We live in a world that in some respects is becoming more and more detached from nature—from God’s created world. Certainly, humanity is called by God to make new stuff from what God has already created (Gen. 1:28) and we’ve made some amazing things. However, while we have harnessed the earth for our benefit, we have forgotten that God also calls us to care for it and its creatures. The book of Psalms corrects this misunderstanding and implicitly calls humanity to do just that—care for God’s world.
The Psalms are packed full of imagery from the natural world. Often this imagery is used in a context of worship. For instance, “The heavens declare the glory of God; the sky displays his handiwork.” (Psalm 19:1 NET) or “Praise him, O sun and moon! Praise him, all you shiny stars!… Praise the Lord from the earth, you sea creatures and all you ocean depths, O fire and hail, snow and clouds, O stormy wind that carries out his orders, you mountains and all you hills, you fruit trees and all you cedars, you animals and all you cattle, you creeping things and birds!” (Psalm 19:3, 7-10 NET) The natural world proclaims God’s glory—it worships Him!
John Calvin refers to the natural world as a theatre that displays God’s glory, unfortunately most of us walk around this beautiful theatre blindfolded (Institutes Book 1, V.8). The boook of Psalms call us to take this blindfold off— to see God’s world in order to see God. The creation points to the Creator. As Eugene Peterson notes,
[The world] is quite definitely a theatre in which we behold the glory, not a junk yard of cosmic garbage in which we are bag ladies sorting through the debris, picking out items on which to survive. (72)Peterson, Eugene H. Answering God : The Psalms As Tools for Prayer. San Francisco: Harper & Row, 1989.
God, knowing and graciously wanting to communicate Himself to humanity, created a world that did specifically that—revealed His character and redemptive action. God didn’t create the world and then realize He could use the created world to describe Himself to us. He created the world for the purpose of describing Himself to us.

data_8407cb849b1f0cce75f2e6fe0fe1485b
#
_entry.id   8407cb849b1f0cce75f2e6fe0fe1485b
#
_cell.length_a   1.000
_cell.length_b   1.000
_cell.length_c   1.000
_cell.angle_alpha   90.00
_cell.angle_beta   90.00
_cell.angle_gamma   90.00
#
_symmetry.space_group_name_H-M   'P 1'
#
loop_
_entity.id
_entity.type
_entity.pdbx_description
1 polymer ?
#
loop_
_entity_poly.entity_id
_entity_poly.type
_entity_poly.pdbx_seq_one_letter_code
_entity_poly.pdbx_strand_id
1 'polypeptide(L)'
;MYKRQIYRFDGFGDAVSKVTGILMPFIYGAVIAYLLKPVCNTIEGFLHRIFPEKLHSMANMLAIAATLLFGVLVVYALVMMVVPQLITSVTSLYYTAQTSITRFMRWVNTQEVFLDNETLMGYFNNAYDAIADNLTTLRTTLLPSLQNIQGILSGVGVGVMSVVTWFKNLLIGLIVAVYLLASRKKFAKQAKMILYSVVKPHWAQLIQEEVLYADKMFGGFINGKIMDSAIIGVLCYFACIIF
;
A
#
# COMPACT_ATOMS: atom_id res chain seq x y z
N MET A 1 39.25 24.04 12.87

If this is true, then I think the Psalmists are calling us to do two things. First, take off the blindfold and behold God’s glory all around you. Take a walk next to the creek. Go hike in the mountains. Swim in the lake. Go to the park. Study biology and zoology. Stare at clouds and stars and the moon. Learn about ecology. Notice all of the animals and plants around you. Watch the rain from your window or better yet, go play in the mud. Enjoy the world God has created and think about the Creator while you do. And second, take care of God’s world. It is special. So special that it will be eternal (Revelation 21:1). Terence Fretheim powerfully concludes,
The natural order provides raw material for human praise. Without the nonhuman creatures, the praising metaphors at the disposal of the human would be far fewer in number. Without the praise of nature, secondary human forms of praise would be much more meager; we would be without much praise-full painting, music, and literature. Human beings give voice to nonhuman praise, to a world highly charged with wonder and praise. On the other hand, our sinfulness may adversely affect the ability of the world of nature to voice their praise in being themselves… In other words, our environmental activity is directly related to the praise possibilities of nature. We can enhance or inhibit the vocation to which it has been called. (179)Fretheim, Terence E. God and World in the Old Testament : A Relational Theology of Creation. Nashville: Abingdon Press, 2010.